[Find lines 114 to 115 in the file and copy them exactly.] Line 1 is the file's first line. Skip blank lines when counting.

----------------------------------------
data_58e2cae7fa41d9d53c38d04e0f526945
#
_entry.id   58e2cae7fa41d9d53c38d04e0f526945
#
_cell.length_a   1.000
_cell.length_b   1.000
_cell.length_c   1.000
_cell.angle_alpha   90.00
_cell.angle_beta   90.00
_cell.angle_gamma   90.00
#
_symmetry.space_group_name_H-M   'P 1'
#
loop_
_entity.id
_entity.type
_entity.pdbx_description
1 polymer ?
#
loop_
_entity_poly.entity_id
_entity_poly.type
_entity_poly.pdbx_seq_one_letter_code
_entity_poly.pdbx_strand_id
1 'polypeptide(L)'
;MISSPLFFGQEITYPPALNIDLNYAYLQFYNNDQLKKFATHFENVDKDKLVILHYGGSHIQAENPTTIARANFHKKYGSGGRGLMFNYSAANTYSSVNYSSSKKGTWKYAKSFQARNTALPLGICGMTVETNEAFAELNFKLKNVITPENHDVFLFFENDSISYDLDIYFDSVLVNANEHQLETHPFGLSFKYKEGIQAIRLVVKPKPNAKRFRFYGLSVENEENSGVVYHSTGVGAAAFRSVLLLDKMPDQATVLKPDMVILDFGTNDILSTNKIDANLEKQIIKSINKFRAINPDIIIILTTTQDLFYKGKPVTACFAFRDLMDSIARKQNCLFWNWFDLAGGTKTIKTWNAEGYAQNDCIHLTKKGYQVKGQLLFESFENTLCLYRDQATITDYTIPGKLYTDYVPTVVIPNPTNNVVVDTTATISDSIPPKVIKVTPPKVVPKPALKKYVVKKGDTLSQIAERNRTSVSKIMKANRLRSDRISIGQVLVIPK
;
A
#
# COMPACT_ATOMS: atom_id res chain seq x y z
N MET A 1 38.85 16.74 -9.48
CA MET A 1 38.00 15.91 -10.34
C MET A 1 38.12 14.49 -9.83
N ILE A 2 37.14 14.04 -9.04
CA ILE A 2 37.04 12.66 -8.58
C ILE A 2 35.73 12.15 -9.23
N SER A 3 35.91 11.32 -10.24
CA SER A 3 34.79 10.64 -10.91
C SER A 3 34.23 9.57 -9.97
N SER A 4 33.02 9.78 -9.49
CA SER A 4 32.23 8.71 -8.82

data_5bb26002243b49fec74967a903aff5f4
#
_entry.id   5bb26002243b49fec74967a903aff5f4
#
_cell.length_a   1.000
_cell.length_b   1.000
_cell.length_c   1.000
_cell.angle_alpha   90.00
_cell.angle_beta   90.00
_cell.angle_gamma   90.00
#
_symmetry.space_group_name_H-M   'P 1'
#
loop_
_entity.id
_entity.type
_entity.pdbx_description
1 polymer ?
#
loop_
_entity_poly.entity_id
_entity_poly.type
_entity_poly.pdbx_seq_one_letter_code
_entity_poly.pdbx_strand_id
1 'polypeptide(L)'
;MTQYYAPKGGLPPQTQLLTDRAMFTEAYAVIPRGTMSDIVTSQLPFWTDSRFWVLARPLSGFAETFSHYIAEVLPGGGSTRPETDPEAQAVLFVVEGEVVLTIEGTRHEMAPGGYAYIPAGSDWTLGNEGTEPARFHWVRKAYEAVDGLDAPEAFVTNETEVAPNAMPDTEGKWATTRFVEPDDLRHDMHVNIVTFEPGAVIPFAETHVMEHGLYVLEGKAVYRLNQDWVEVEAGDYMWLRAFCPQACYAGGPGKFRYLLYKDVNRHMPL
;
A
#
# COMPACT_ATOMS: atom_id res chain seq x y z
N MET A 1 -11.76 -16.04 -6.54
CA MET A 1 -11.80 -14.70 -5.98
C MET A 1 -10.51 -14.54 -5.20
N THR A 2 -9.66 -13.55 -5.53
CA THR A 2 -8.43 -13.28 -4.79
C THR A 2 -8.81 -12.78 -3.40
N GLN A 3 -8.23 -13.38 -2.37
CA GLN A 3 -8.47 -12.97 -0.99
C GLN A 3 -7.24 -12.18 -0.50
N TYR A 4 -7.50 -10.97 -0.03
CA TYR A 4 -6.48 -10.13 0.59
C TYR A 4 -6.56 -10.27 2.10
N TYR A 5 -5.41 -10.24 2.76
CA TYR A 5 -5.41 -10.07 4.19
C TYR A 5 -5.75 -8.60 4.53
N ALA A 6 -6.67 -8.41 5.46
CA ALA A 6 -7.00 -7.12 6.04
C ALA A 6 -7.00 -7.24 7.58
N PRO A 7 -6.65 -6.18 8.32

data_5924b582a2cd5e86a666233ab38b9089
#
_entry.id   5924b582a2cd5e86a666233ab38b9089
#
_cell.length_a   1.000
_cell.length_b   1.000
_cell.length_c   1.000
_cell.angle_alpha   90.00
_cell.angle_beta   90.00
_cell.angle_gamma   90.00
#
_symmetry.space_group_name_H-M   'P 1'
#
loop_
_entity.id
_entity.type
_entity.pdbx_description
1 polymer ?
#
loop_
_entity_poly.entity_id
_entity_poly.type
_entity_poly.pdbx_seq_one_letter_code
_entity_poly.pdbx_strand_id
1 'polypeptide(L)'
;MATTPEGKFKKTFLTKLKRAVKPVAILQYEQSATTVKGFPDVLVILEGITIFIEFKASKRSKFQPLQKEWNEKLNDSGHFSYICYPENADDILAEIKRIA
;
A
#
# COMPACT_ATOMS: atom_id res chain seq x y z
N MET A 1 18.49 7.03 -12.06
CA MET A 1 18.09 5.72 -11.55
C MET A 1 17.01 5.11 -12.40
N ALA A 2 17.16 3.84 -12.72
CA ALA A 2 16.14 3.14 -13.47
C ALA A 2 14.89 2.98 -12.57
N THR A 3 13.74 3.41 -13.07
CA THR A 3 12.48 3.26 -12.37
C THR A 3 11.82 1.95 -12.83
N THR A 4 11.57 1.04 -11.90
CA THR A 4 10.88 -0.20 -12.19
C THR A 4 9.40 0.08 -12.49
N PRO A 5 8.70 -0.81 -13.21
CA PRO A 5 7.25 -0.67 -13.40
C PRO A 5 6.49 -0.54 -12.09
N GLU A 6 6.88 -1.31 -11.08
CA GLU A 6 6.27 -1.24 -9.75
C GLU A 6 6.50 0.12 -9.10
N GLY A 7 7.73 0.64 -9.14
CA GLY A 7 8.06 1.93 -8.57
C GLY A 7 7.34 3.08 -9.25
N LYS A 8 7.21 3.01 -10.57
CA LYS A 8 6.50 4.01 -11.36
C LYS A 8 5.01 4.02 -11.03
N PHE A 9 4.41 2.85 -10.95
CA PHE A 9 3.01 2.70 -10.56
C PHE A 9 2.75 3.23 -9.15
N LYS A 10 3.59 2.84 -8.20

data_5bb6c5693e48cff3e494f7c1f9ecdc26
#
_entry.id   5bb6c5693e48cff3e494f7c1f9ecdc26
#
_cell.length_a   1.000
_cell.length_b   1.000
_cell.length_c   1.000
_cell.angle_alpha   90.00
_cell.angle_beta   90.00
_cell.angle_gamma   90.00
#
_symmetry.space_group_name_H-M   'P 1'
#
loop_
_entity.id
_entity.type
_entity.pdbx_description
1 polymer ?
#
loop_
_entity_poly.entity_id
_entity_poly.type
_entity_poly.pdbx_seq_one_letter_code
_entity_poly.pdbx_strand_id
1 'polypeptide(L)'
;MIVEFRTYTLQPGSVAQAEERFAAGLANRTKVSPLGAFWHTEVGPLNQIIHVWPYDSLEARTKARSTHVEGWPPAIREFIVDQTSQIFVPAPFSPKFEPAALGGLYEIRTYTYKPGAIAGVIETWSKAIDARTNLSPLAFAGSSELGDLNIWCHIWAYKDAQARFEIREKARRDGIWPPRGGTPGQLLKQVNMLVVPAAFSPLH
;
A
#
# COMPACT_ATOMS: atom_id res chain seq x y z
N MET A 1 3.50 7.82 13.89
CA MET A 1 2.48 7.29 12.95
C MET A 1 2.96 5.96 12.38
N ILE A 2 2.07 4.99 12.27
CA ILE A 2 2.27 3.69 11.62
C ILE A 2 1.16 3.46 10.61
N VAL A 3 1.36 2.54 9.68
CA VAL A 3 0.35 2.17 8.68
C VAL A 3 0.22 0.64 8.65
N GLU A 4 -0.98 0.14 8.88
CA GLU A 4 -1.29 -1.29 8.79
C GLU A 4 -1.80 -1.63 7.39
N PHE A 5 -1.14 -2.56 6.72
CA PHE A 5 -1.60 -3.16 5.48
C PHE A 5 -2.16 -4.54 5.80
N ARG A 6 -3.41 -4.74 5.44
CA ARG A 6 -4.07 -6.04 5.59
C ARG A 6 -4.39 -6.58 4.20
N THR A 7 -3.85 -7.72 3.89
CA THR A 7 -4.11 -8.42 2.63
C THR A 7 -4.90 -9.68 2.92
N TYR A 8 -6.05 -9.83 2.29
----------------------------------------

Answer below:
_entity_poly.pdbx_strand_id
1 'polypeptide(L)'